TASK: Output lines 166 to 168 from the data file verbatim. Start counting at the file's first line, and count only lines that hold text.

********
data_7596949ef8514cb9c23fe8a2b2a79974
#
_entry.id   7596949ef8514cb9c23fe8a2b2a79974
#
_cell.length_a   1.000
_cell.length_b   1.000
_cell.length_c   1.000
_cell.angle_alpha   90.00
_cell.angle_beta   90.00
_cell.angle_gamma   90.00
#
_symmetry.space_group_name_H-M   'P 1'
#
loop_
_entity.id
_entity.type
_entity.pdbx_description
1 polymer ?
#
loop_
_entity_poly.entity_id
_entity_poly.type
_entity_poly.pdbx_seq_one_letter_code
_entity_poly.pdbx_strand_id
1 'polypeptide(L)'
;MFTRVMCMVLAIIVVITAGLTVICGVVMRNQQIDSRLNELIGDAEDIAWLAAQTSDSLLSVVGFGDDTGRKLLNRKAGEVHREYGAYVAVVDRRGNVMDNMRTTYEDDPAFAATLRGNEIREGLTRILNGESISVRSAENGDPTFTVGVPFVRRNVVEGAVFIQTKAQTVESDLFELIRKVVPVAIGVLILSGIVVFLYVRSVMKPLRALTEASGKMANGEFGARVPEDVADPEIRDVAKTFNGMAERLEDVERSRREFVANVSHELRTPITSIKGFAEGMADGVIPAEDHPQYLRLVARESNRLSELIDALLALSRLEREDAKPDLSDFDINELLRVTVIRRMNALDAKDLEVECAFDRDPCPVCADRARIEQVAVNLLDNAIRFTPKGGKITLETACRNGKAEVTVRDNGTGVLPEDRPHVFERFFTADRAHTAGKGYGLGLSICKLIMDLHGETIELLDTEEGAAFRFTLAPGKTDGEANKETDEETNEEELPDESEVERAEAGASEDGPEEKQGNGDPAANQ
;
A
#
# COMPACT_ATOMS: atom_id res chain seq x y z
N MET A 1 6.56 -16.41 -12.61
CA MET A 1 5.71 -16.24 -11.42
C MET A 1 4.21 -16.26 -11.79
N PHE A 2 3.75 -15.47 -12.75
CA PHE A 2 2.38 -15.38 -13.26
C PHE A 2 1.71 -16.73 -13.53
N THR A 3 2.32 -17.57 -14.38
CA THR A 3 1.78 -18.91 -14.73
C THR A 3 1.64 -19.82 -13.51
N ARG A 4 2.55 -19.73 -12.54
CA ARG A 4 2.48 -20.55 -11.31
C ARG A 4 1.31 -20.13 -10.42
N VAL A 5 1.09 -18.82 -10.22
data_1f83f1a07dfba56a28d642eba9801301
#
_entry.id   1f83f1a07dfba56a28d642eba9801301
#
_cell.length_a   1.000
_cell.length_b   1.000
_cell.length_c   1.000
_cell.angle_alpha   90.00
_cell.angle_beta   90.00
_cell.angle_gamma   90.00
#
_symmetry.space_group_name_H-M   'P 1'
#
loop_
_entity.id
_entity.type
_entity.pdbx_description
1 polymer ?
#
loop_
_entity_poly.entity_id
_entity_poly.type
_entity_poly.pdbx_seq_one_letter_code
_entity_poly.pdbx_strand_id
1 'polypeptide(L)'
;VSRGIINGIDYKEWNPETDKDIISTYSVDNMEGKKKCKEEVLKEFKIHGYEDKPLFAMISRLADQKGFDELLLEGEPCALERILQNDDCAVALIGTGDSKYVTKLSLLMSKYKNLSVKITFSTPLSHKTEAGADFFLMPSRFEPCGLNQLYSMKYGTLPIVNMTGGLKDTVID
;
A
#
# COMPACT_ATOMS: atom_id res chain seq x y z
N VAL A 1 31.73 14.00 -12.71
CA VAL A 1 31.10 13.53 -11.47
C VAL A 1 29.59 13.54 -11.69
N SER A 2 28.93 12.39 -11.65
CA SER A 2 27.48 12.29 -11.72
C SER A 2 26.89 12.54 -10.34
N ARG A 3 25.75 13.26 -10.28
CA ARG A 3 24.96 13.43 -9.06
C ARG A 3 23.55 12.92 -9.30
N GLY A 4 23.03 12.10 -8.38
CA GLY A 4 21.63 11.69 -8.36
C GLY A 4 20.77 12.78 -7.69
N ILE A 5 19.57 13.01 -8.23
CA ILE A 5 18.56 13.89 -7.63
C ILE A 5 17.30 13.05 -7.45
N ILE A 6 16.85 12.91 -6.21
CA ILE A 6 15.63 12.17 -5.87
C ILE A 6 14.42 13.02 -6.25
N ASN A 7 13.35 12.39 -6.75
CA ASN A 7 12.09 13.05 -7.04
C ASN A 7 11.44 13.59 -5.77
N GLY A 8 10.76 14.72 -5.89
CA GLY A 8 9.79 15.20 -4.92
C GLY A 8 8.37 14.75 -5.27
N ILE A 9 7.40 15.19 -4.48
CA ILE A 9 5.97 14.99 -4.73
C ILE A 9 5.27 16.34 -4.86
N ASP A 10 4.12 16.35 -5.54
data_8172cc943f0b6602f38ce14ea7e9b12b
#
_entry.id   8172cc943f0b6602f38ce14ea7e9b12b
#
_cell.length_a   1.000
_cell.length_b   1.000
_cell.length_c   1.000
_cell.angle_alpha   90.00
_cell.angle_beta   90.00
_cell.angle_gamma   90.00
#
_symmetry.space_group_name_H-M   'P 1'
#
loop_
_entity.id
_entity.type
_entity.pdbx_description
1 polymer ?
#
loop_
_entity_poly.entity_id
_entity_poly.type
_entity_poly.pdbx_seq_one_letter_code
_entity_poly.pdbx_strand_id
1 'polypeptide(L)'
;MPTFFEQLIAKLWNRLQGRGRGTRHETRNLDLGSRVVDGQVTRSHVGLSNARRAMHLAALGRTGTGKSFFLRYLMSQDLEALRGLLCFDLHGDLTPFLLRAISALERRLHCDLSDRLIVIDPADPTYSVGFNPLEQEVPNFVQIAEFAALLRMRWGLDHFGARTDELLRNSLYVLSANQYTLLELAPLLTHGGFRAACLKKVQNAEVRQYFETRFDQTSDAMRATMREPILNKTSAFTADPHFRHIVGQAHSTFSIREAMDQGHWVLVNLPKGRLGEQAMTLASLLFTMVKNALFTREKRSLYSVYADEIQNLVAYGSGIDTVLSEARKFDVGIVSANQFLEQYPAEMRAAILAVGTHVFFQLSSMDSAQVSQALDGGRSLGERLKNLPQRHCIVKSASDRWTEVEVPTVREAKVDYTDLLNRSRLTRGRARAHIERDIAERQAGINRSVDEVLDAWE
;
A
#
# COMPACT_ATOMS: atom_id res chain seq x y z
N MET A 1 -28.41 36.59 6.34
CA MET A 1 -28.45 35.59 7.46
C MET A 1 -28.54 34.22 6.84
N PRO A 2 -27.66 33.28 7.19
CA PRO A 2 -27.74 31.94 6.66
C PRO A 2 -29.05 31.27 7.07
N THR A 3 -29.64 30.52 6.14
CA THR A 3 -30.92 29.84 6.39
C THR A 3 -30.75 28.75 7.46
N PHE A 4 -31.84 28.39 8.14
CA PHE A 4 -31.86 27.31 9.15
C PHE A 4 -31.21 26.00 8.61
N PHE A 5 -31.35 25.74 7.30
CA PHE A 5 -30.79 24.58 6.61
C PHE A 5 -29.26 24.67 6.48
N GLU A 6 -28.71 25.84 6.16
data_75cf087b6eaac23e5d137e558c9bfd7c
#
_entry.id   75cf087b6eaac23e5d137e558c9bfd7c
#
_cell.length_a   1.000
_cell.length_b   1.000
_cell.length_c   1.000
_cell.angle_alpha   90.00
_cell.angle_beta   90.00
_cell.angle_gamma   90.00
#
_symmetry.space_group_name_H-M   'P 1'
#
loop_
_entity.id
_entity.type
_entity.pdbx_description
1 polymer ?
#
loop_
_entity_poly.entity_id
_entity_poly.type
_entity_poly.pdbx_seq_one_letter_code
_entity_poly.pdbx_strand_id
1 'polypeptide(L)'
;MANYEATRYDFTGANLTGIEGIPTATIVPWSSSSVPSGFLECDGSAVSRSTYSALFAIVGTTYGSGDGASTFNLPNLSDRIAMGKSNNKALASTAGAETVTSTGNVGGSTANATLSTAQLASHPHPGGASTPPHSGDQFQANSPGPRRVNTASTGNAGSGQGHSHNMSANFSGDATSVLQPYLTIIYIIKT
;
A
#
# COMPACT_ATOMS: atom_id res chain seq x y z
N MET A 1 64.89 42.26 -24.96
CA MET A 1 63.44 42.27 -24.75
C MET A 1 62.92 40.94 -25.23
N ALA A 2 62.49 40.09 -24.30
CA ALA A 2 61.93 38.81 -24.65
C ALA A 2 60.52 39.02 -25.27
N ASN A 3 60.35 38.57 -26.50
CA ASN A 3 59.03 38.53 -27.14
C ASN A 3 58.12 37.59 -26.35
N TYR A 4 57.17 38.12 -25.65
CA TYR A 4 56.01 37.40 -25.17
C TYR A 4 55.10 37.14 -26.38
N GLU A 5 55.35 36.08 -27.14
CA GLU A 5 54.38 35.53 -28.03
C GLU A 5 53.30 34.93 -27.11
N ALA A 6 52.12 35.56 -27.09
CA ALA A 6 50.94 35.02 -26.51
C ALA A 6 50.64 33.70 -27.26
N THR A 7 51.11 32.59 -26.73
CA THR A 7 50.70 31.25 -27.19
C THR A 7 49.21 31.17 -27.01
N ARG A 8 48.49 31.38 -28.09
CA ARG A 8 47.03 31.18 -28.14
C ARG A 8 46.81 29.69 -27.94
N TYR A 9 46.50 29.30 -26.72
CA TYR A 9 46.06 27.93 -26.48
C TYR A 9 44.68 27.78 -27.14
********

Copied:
#
loop_
_entity_poly.entity_id